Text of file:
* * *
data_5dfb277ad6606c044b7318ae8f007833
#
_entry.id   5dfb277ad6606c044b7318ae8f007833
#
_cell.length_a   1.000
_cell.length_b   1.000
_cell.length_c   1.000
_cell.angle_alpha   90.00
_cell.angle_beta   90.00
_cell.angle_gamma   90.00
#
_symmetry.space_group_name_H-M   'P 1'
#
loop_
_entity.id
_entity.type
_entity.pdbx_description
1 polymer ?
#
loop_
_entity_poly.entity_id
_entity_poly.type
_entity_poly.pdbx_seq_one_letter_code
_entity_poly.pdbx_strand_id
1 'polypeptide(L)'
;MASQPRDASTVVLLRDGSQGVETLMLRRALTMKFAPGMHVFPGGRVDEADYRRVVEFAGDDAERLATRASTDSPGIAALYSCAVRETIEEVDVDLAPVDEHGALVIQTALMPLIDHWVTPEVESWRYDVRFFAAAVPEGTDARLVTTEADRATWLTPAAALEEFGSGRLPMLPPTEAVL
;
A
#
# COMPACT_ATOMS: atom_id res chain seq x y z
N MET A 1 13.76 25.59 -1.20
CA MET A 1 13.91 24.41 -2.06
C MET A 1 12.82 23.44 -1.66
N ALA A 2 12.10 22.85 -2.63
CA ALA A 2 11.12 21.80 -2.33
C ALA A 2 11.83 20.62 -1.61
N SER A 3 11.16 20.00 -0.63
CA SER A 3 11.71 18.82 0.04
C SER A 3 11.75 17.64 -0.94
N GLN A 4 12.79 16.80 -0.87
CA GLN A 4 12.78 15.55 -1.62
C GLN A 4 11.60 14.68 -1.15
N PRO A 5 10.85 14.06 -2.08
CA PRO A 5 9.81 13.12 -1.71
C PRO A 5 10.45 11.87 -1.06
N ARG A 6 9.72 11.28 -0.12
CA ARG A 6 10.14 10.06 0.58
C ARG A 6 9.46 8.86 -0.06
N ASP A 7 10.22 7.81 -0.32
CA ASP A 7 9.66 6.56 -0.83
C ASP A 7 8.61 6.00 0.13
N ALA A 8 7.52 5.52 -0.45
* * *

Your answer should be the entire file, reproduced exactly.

data_5dfb277ad6606c044b7318ae8f007833
#
_entry.id   5dfb277ad6606c044b7318ae8f007833
#
_cell.length_a   1.000
_cell.length_b   1.000
_cell.length_c   1.000
_cell.angle_alpha   90.00
_cell.angle_beta   90.00
_cell.angle_gamma   90.00
#
_symmetry.space_group_name_H-M   'P 1'
#
loop_
_entity.id
_entity.type
_entity.pdbx_description
1 polymer ?
#
loop_
_entity_poly.entity_id
_entity_poly.type
_entity_poly.pdbx_seq_one_letter_code
_entity_poly.pdbx_strand_id
1 'polypeptide(L)'
;MASQPRDASTVVLLRDGSQGVETLMLRRALTMKFAPGMHVFPGGRVDEADYRRVVEFAGDDAERLATRASTDSPGIAALYSCAVRETIEEVDVDLAPVDEHGALVIQTALMPLIDHWVTPEVESWRYDVRFFAAAVPEGTDARLVTTEADRATWLTPAAALEEFGSGRLPMLPPTEAVL
;
A
#
# COMPACT_ATOMS: atom_id res chain seq x y z
N MET A 1 13.76 25.59 -1.20
CA MET A 1 13.91 24.41 -2.06
C MET A 1 12.82 23.44 -1.66
N ALA A 2 12.10 22.85 -2.63
CA ALA A 2 11.12 21.80 -2.33
C ALA A 2 11.83 20.62 -1.61
N SER A 3 11.16 20.00 -0.63
CA SER A 3 11.71 18.82 0.04
C SER A 3 11.75 17.64 -0.94
N GLN A 4 12.79 16.80 -0.87
CA GLN A 4 12.78 15.55 -1.62
C GLN A 4 11.60 14.68 -1.15
N PRO A 5 10.85 14.06 -2.08
CA PRO A 5 9.81 13.12 -1.71
C PRO A 5 10.45 11.87 -1.06
N ARG A 6 9.72 11.28 -0.12
CA ARG A 6 10.14 10.06 0.58
C ARG A 6 9.46 8.86 -0.06
N ASP A 7 10.22 7.81 -0.32
CA ASP A 7 9.66 6.56 -0.83
C ASP A 7 8.61 6.00 0.13
N ALA A 8 7.52 5.52 -0.45